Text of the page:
Anywho, if you liked all the other Dark Tower books, pick this one up. It's just as wonderful. What else can I say without spoiling the book? Go read it, but watch out for Starkblasts!
This book has been hard to come by in audio for years now. I've been a member of national library services for the blind for a decade or so but those books are available only to rent and not to own. So when audiobook readers were treated to a literal onslaught of King books back in 2010, I was thrilled to learn that It was being released on audio to the public for the very first time. I snapped this one up among 6 or 7 others but this one was the first one I read.
Sure I'd read it a number of times before buying it but I never get tired of this story. Some of King's critics will complain about his novels being too terribly lengthy, but that's never bothered me. I always find myself in the grip of a brilliant storyteller from start to finish, and I always feel a bit sad when reaching the end. So don't hesitate to grab this novel due to the length. It is not at all boring. This is one of Kings most suspenseful novels. And if you're looking for a good scare, you won't want to pass this one up.
I love the performance of the narrator. Steven Weber is a wonderful actor. He seems to enjoy playing the villain. Be he Pennywise in this masterpiece or Norman Ozborn in Disney's Ultimate Spider-Man cartoon. He's certainly got a voice worthy of narrating a Stephen King novel. I hope he decides to revisit King's universe again in future readings. Although It was quite an undertaking, lasting several thousand print pages, and maybe everyone's favorite evil clown traumatized him too much. But here's hoping readers hear Weber again some day.
As for the book itself, what can I say? It's Stephen King, people! Pennywise the clown was the first King villain I was introduced to as a child in movie form and this monster has certainly withstood the test of time in book form. I won't spoil this epic for those who haven't read it yet, but allow me to say that I don't think first time readers will be disappointed. Give it a go. You'll be glad you did. Just try not to read this close to any drains or sewers, ok? You never know what lurks down there... in the dark.
I loved this book when I had it on cassette in the 90's. The only thing that bugs me about these old recordings is that there are no chapter breaks in books like this, Gerald's Game, or Deloris Clayborn. I'm unsure as to why they decided to edit them out as they are in all of King's future audiobook releases EG the Dark Tower novels, Dreamcatcher, 112263 and others.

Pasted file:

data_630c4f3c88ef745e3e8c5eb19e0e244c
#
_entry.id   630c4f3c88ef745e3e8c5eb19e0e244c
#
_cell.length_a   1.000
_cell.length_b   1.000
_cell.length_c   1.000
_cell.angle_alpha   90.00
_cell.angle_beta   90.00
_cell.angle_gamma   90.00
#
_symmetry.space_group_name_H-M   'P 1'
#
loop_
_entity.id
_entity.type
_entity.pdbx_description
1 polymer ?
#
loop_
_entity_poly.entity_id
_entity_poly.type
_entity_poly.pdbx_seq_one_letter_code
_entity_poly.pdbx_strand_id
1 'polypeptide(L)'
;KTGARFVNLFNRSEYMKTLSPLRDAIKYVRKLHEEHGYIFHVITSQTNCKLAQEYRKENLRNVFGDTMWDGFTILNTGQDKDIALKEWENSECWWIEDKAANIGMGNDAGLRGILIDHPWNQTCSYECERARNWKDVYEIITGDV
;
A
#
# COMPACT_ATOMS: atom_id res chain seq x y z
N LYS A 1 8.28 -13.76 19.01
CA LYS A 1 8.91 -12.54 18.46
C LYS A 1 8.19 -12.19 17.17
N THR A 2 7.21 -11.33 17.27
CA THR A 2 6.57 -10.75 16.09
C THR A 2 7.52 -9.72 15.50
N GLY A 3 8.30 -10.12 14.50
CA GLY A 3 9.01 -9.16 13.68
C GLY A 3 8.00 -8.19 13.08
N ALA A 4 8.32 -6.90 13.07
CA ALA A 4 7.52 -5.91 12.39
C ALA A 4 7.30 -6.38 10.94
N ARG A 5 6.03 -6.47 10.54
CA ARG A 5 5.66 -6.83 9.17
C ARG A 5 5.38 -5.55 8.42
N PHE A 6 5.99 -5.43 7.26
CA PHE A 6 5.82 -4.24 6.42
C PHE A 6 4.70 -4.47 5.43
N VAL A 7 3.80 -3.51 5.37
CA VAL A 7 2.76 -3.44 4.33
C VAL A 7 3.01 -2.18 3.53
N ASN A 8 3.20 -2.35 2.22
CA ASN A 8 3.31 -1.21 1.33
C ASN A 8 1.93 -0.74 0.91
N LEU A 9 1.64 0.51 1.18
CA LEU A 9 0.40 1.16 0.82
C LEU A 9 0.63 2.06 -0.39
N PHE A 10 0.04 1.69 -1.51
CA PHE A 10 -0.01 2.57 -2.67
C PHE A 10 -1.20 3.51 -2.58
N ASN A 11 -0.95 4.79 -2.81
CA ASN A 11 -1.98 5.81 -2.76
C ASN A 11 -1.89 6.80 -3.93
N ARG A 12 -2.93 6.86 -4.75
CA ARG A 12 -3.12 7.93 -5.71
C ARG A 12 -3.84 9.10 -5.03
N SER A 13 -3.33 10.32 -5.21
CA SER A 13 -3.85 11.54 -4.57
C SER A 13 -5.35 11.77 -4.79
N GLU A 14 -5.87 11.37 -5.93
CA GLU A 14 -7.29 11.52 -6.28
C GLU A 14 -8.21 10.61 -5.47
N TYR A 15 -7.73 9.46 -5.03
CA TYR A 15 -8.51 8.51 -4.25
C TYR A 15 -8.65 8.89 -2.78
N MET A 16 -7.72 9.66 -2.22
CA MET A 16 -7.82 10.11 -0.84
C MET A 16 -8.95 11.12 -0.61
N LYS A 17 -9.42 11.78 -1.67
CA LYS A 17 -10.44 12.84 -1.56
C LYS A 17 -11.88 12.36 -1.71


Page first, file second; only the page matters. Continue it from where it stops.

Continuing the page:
But the book was very entertaining and terrifying. I found myself just as fearful of Wilks' moodswings as Paul throughout the story. It's been a while since I read this one-- had this one in my library since 2008 or so, but I seem to remember Wilks described as a force of nature as well as a goddess. Stephen certainly has a way with words and that's exactly the way this constant reader feels about the antagonist. This psycho fangirl is, in my opinion anyway, among King's most memorable antagonists of all time. But Pennywise will always be my favorite. Wilks comes in third place right behind Flagg. Sorry Annie.
I've read this complete and uncut novel before, as it was available via the National Library Service for the Blind. But alas, it was just available for rent. But now, some 22 or so years since it was released in its entirety, I couldn't help buying it. It was actually the first thing I did when waking up on Feb 14th since audible gave me the heads up concerning it arriving on audio.
Don't pass this title up. Most of King's fans say that it is his best work ever. Well, for me it ties with It and The Dark Tower series.
Having read both versions-- this uncut doorstop of a novel, and the dinky little 800 someodd pager published in the late 70's... I prefer the one you're hopefully about to download or have already downloaded. I wouldn't have purchased the original edited edition if Random House had released it. So don't let the title confuse you, folks. It is indeed the complete and uncut edition, and well it should be. King himself says he can't abide abridged audio books. Well spoken, wordslinger! And we all say thank ya.
My opinion of said novel? C'mon, it's Stephen King. And it is one of my all time favorites which I at long last own. It's a post apocalyptic epic featuring one of the best villains of all time. It's got romance, horror, etc. Just use a credit and buy it already! Now to submit this and take care of this bothersome stuffy nose and cough of mine.